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Miscarriage or not? - Page 3

post #21 of 85

I honestly think that taking some sick time would be beneficial for you--get away from the stress, and focus on yourself.  It sounds like you have probably added another grief to one that is not yet healed, and you need time for that.

 

From the standpoint of a parent, if you truly are not effective in managing your class, while they may understand that you have a legitimate reason for not being on top of things, it does nothing to help their kids.  Even if you feel that you cannot take full time off, maybe you could drop one of the locations?  It sounds like anything that eases your stress would be helpful to everyone.

 

You do need to have a long talk with your principal.  Your effectiveness in managing your students and teaching them is a legitimate concern of hers.  If you work for a public school system, your legal activities outside the classroom border on, if they do not cross, the bounds of her legitimate concern.  This is a tricky area, and you may well have a legitimate harassment complaint against her for her comments.  You will have to decide whether to discuss it with the EEOC.  Here is a link with information: http://www.eeoc.gov/laws/types/sexual_harassment.cfm

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post #22 of 85
Quote:
Originally Posted by Sonoran Silkies View Post

I honestly think that taking some sick time would be beneficial for you--get away from the stress, and focus on yourself.  It sounds like you have probably added another grief to one that is not yet healed, and you need time for that.

 

From the standpoint of a parent, if you truly are not effective in managing your class, while they may understand that you have a legitimate reason for not being on top of things, it does nothing to help their kids.  Even if you feel that you cannot take full time off, maybe you could drop one of the locations?  It sounds like anything that eases your stress would be helpful to everyone.

 

You do need to have a long talk with your principal.  Your effectiveness in managing your students and teaching them is a legitimate concern of hers.  If you work for a public school system, your legal activities outside the classroom border on, if they do not cross, the bounds of her legitimate concern.  This is a tricky area, and you may well have a legitimate harassment complaint against her for her comments.  You will have to decide whether to discuss it with the EEOC.  Here is a link with information: http://www.eeoc.gov/laws/types/sexual_harassment.cfm



 

I agree with Sonoran Silkies.  Of course the stresses have impacted you, how could they not?!?!  It's very mature and responsible of you to admit that things have been slacking in the classroom lately.  Having said that, though, it's possible that some of the comments from the principal are due to parent comments/complaints, especially if they know and are used to your 'before' management skills, you know?  When people haven't been down a road, they have no idea what it's like and I'd bet you anything that parents have complained to her saying something along the lines of:  well, she's dating again, so why isn't she running the classroom like before again, too?  Or some other stuff similar in nature, not knowing that sometimes one area of life is affected more than others, or it moves around, etc.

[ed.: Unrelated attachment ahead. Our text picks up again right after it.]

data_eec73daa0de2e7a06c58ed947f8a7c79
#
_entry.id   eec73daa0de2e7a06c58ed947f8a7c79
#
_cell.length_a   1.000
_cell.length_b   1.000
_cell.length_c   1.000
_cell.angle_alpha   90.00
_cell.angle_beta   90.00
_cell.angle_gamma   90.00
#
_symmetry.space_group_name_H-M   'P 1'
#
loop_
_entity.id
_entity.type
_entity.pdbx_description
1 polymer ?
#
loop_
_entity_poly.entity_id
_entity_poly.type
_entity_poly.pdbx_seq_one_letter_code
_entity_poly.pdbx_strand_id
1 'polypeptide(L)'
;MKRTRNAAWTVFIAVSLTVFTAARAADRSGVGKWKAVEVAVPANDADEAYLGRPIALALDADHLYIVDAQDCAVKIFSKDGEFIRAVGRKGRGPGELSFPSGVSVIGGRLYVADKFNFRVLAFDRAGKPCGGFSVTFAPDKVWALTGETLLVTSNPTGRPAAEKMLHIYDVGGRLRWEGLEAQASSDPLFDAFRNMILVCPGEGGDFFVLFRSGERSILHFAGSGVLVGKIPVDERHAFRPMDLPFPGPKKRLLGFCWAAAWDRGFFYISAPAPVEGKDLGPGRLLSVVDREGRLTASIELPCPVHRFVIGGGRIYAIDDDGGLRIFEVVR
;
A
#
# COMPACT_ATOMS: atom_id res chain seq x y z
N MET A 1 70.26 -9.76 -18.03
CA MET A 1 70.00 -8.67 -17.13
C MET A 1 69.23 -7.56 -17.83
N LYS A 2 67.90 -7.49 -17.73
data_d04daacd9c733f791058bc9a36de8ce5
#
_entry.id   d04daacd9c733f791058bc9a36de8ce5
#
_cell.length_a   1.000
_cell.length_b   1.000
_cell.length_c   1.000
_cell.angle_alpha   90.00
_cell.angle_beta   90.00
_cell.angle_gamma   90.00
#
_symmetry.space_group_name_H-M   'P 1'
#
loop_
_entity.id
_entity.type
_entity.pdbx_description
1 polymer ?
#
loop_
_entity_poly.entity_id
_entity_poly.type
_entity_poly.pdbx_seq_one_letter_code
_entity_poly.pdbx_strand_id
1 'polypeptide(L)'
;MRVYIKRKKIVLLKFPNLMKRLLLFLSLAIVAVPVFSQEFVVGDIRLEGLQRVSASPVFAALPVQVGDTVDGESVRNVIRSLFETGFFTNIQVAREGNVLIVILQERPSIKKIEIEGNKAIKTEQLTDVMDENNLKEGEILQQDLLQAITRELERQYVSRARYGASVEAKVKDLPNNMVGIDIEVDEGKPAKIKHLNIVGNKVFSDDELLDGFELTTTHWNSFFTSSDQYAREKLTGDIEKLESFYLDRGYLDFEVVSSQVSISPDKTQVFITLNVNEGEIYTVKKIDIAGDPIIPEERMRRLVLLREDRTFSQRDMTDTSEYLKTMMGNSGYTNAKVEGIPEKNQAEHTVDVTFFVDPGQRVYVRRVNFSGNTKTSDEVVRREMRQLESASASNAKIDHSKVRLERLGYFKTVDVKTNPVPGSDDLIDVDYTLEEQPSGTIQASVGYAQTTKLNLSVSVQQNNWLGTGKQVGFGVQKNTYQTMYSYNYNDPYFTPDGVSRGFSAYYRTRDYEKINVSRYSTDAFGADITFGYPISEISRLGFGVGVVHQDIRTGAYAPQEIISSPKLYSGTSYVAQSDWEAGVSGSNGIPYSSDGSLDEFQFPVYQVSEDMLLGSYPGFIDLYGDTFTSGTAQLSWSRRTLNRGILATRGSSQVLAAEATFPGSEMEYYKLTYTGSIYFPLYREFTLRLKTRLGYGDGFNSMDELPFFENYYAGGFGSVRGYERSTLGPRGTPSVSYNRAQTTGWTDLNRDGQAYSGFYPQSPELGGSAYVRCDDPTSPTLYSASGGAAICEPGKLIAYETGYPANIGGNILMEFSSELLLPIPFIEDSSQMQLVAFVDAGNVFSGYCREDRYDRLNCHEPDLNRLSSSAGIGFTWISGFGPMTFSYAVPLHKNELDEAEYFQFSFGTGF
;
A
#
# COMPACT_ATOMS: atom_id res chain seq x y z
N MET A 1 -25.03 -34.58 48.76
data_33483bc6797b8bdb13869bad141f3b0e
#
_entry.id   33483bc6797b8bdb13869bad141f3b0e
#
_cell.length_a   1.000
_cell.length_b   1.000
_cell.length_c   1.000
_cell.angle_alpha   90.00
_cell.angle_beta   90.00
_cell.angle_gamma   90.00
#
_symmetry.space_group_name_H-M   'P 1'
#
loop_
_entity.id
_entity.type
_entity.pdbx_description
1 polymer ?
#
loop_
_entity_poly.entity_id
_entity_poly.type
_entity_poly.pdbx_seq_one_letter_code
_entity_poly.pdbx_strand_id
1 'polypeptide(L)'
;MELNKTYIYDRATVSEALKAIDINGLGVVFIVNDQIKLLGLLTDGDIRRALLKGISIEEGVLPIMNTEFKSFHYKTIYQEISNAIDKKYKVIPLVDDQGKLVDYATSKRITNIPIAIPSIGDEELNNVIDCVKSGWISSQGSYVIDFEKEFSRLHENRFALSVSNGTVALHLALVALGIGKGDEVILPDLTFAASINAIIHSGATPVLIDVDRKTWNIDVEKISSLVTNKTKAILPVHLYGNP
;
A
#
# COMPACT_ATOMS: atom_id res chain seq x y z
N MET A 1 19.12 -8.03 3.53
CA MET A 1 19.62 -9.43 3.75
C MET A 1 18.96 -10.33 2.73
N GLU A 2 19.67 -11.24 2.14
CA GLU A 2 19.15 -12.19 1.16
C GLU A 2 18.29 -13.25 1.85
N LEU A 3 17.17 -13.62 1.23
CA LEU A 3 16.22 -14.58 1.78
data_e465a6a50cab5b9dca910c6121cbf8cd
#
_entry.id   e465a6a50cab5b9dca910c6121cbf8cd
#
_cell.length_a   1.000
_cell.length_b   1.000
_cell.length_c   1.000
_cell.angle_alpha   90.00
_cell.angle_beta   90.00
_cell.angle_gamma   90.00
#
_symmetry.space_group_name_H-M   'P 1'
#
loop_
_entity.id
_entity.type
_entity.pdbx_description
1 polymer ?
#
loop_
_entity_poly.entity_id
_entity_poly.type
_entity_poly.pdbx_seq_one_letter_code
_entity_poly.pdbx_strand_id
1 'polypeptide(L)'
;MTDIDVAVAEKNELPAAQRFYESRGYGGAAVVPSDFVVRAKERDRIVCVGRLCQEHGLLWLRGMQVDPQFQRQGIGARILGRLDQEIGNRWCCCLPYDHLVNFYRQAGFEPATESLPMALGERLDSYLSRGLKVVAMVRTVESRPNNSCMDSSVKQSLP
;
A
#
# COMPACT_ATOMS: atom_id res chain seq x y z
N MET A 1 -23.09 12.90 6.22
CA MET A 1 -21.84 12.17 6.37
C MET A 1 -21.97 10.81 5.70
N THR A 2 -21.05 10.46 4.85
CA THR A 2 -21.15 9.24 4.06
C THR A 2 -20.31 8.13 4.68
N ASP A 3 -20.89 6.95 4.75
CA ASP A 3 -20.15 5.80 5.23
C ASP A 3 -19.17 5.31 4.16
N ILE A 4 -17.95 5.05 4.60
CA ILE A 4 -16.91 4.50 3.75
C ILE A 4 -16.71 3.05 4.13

I see no reason that your doctor can't write you off work for a while for recovery.  If you need something to help you sleep, ask for it.  Hopefully several days away from school with good rest, eating well and taking care of YOU will help everything fall into place better.  hugs.gif

post #23 of 85

I really can't believe parents would be that crass and insensitive. Unless things have been going seriously wrong in the classroom, which I doubt, how would they know anything about the day to day running of the lessons. In many schools here, a teacher under this much strain would be withdrawn from the classroom to work in perhaps a one to one capacity or with small groups needing extra help.

 

A headteacher manages, that is their role. They must manage teachers as well as pupils and often parents. It is extremely poor management style to offer so little support to a member of staff going through a crisis like this. If necessary a competent headteacher will take over the role of class teacher himself/herself, in order to help a colleague who is so obviously struggling with bereavement and ill health. I call this a poor deal on behalf of the school.

post #24 of 85

We don't have headteachers here.  I've never heard of that, but it sounds like a neat thing in places where it exists.